Kwon Jun-wook, the Korea National Institute of Health’s director, said Thursday that he sees a full vaccination rate of 85 percent as the threshold for defeating COVID-19’s delta variant, even without wearing face masks and other social distancing restrictions in place.
During a televised briefing, Kwon said, “An 85 percent fully vaccination rate roughly translates to an 80 percent herd immunity, by which point, theoretically, even the delta variant can be beaten without the need for face masks, gatherings ban or other public health interventions.”
He went on, “With the pace of vaccinations accelerating, Korea is now at a pivotal moment in the pandemic’s course where plans to restore normal life are finally beginning to materialize.”
He said that the high full vaccination coverage — more so than “any other contributing factors, such as intensive social distancing and decline in movements” — was “the most powerful inhibitor” that was behind the downward trend in case numbers.
“The improvements in the pandemic metrics can be explained by vaccination rate alone,” he said.
Kwon then cited Dr. Anthony Fauci, director of the National Institute of Allergy and Infectious Diseases, in pinpointing the likely threshold against delta during the briefing.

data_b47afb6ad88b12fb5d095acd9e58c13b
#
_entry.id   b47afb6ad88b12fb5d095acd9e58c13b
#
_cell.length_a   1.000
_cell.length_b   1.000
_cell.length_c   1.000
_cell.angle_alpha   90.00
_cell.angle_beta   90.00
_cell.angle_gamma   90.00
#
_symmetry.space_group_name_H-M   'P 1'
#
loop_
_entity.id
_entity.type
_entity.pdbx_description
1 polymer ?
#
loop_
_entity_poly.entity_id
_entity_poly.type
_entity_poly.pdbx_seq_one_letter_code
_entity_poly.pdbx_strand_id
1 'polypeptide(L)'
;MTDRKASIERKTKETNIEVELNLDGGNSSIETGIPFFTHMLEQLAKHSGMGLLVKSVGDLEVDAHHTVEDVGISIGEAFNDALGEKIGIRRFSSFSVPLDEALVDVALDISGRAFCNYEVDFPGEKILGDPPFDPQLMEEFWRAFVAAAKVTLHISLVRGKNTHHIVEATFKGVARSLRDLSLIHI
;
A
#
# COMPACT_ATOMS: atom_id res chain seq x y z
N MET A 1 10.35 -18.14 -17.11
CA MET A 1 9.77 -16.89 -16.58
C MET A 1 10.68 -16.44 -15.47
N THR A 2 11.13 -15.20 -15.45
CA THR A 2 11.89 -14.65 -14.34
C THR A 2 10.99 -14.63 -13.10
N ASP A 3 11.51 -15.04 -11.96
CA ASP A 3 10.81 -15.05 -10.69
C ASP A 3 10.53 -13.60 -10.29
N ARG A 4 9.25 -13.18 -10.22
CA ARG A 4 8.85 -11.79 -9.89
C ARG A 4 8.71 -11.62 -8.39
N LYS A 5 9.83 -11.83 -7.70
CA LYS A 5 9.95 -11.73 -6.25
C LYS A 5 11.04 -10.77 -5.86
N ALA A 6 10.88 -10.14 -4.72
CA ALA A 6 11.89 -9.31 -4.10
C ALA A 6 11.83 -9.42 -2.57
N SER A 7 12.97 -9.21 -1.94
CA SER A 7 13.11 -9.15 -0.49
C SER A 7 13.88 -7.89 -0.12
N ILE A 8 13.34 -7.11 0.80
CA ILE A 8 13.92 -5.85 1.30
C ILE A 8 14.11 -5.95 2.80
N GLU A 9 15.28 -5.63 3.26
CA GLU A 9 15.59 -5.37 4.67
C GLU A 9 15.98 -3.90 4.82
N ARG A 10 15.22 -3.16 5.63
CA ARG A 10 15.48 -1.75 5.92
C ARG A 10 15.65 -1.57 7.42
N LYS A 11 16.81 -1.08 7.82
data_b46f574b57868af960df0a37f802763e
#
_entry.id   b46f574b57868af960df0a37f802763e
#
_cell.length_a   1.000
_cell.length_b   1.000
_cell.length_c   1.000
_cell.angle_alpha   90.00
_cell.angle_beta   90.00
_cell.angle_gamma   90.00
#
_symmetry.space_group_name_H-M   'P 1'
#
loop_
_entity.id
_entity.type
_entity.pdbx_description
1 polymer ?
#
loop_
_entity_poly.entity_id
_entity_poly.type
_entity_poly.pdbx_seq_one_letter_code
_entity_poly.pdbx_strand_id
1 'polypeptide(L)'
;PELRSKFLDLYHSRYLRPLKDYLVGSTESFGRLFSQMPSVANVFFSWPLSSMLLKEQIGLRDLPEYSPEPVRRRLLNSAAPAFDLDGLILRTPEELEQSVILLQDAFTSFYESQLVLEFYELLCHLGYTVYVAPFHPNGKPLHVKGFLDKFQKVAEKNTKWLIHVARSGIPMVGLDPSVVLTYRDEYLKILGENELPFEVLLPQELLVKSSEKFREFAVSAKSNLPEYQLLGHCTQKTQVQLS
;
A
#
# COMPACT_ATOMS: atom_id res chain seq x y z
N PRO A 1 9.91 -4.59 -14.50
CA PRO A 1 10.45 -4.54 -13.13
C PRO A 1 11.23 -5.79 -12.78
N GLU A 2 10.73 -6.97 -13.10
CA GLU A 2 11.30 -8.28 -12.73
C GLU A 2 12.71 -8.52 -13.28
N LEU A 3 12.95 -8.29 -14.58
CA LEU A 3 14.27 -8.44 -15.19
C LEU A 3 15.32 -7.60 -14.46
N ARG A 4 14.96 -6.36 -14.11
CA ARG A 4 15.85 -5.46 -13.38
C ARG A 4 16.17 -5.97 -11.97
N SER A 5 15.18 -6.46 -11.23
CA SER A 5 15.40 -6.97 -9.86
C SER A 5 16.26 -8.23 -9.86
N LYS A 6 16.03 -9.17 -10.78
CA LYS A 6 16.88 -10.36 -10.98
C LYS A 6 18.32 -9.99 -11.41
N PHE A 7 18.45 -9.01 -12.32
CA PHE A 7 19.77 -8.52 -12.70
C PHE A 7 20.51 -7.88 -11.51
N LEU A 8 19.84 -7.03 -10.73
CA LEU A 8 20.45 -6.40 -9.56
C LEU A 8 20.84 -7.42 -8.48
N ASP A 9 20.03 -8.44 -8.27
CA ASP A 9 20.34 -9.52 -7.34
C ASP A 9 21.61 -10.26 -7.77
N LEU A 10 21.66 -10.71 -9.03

“Dr. Fauci once has referred to 85 percent as the full vaccination target,” he said.
In a phone call with The Korea Herald after the briefing, however, Kwon said he was retracting his Fauci reference.
“Based on delta’s reproduction number of five, 80 percent herd immunity is calculated to be the threshold for warding off even the highly contagious variant,” he explained.
“I said 80 percent herd immunity would be achieved if about 85 percent of the population are fully vaccinated because the vaccines are not 100 percent effective against infection. The vaccines are about 94 to 95 percent, at least over 90 percent, effective — even AstraZeneca, which is believed to have a lower protection.”
He stood by the rest of his comments that a full vaccination rate of 85 percent would “give Korea the theoretical evidence to move on to normal life.”
Asked if hitting that milestone meant people could get out of masks and abandon social distancing, he replied, “Theoretically that should be possible, but whether that is actually executed in policy is a separate matter. That would need to be debated out, which is why we set up the committee (for restoring normal).”
In exiting the pandemic, which will be a phased process, Korea would first ease restrictions on social activities, and then personal hygiene practices such as mask wearing next, he said.
“We need to get over the pandemic someday. We can’t keep masking and social distancing forever, which is why we’re now trying out the new ‘live with COVID-19’ strategy,” he said. “That is where we will be heading eventually, but probably not as soon as we hope.”
By Kim Arin (email@example.com)Internet Explorer Channel Network